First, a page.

medwireNews: Treatment-naïve patients with locally advanced or metastatic squamous non-small-cell lung cancer (NSCLC) derive a significant progression-free survival (PFS) benefit from the addition of the novel PD-1 inhibitor tislelizumab to chemotherapy, demonstrates a Chinese phase 3 trial.
The tislelizumab combination almost halved the risk for progression or death relative to chemotherapy alone as well as improving response rates, report Jie Wang (Chinese Academy of Medical Sciences and Peking Union Medical College, Beijing) and team in JAMA Oncology.
“The results of this trial suggest that tislelizumab in combination with chemotherapy is an appropriate first-line treatment option” for this patient population, they add.
In the RATIONALE 307 study, 360 patients with stage IIIB (33.9%) or IV (66.1%) disease that was not amenable to curative surgery or radiotherapy were randomly assigned to receive intravenous tislelizumab 200 mg every 3 weeks alongside paclitaxel 175 mg/m2 on day 1 or nab-paclitaxel 100 mg/m2 on days 1, 8, and 15 plus carboplatin AUC 5 on day 1, or the paclitaxel–carboplatin combination alone.
Over a median follow-up of 8.6 months, the primary endpoint of PFS by independent review was significantly prolonged with the addition of tislelizumab to chemotherapy, at a median of 7.6 months each in the tislelizumab–paclitaxel and tislelizumab–nab-paclitaxel combination arms versus 5.5 months in the chemotherapy alone group. The stratified hazard ratios for progression or death were 0.524 and 0.478, respectively, favoring the triplet regimens.
“These benefits were observed regardless of PD-L1 expression and in most prespecified subgroup analyses,” highlight Wang and colleagues.
The addition of tislelizumab also achieved higher objective response rates, at 73% with the tislelizumab–paclitaxel combination and 75% with the tislelizumab–nab-paclitaxel combination versus 50% with chemotherapy alone. The median duration of response was also longer in the tislelizumab groups, at 8.2 and 8.6 months, respectively, versus 4.2 months.
Reporting on the safety profile, Wang et al note that the combination of tislelizumab and chemotherapy was “generally well tolerated,” and add that “[a]dverse events reported across both tislelizumab-containing arms were consistent with established safety profiles of PD-1/L1 inhibitors and chemotherapy.”
Grade 3 or worse treatment-related adverse events (TRAEs) occurred in 85.8% of patients given the tislelizumab–paclitaxel combination, 83.9% of those given the tislelizumab–nab-paclitaxel combination, and 80.3% of those given chemotherapy alone. The researchers note, however, that these TRAEs “were mostly hematologic in nature and consistent with known chemotherapy AEs.”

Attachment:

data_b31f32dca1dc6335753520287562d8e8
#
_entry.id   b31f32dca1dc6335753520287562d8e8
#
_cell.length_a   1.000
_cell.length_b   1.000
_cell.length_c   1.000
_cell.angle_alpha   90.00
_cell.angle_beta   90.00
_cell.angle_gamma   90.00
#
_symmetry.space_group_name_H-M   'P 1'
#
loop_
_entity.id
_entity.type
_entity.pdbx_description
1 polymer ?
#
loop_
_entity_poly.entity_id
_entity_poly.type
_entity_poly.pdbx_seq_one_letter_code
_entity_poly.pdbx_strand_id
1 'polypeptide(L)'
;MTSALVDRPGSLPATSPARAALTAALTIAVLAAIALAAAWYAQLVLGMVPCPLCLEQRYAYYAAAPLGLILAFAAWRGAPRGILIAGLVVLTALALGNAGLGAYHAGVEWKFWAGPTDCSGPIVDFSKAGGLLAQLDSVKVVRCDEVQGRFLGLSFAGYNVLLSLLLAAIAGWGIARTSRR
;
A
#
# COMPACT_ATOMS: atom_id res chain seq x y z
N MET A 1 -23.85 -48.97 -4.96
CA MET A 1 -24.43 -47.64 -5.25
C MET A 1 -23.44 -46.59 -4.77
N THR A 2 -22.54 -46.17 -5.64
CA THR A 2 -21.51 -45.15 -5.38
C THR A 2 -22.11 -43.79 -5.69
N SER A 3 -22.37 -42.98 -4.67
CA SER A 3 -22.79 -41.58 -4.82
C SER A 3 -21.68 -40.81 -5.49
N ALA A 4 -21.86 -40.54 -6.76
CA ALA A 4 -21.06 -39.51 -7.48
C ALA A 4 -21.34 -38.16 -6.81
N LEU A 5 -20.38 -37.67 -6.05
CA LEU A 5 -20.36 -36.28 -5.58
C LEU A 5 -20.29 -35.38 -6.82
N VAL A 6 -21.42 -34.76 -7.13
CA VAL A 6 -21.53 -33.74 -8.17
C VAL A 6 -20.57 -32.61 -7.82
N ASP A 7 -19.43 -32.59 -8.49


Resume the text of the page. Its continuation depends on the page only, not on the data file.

They add that the rate of discontinuation of any treatment component due to treatment-emergent AEs was “low,” at 12.5%, 29.7%, and 15.4%, respectively. The team speculates that the increased rate in the nab-paclitaxel group “may be because of more frequent administration and safety assessments with nab-paclitaxel (once weekly) compared with paclitaxel (every 3 weeks).”
In all, there were six deaths due to TRAEs, with one, two, and three in the tislelizumab–paclitaxel, tislelizumab–nab-paclitaxel, and chemotherapy alone groups, respectively, but none were considered solely related to tislelizumab.
The author of an accompanying commentary describes the trial as “well-conducted,” but notes that several questions remain unanswered, such as the relevance of the results for routine clinical practice, “for which the standard of care for patients with stage IIIB disease is curative intent combined modality therapy.”
He also questions “the value of another immune checkpoint inhibitor in this space, especially when the results at best mirror those of a preexisting standard and the evidence was generated from somewhat less rigorous clinical trial methods.”
Nonetheless, Raymond Osarogiagbon (Baptist Cancer Center, Memphis, Tennessee, USA) concludes that “[c]onfirmation of these results in a more diverse population of patients with squamous cell lung cancer should be quickly sought and lead to acceptance of tislelizumab as a viable alternative immunotherapy choice, which can expand access to the global community of patients with advanced non–small-cell lung cancer.”
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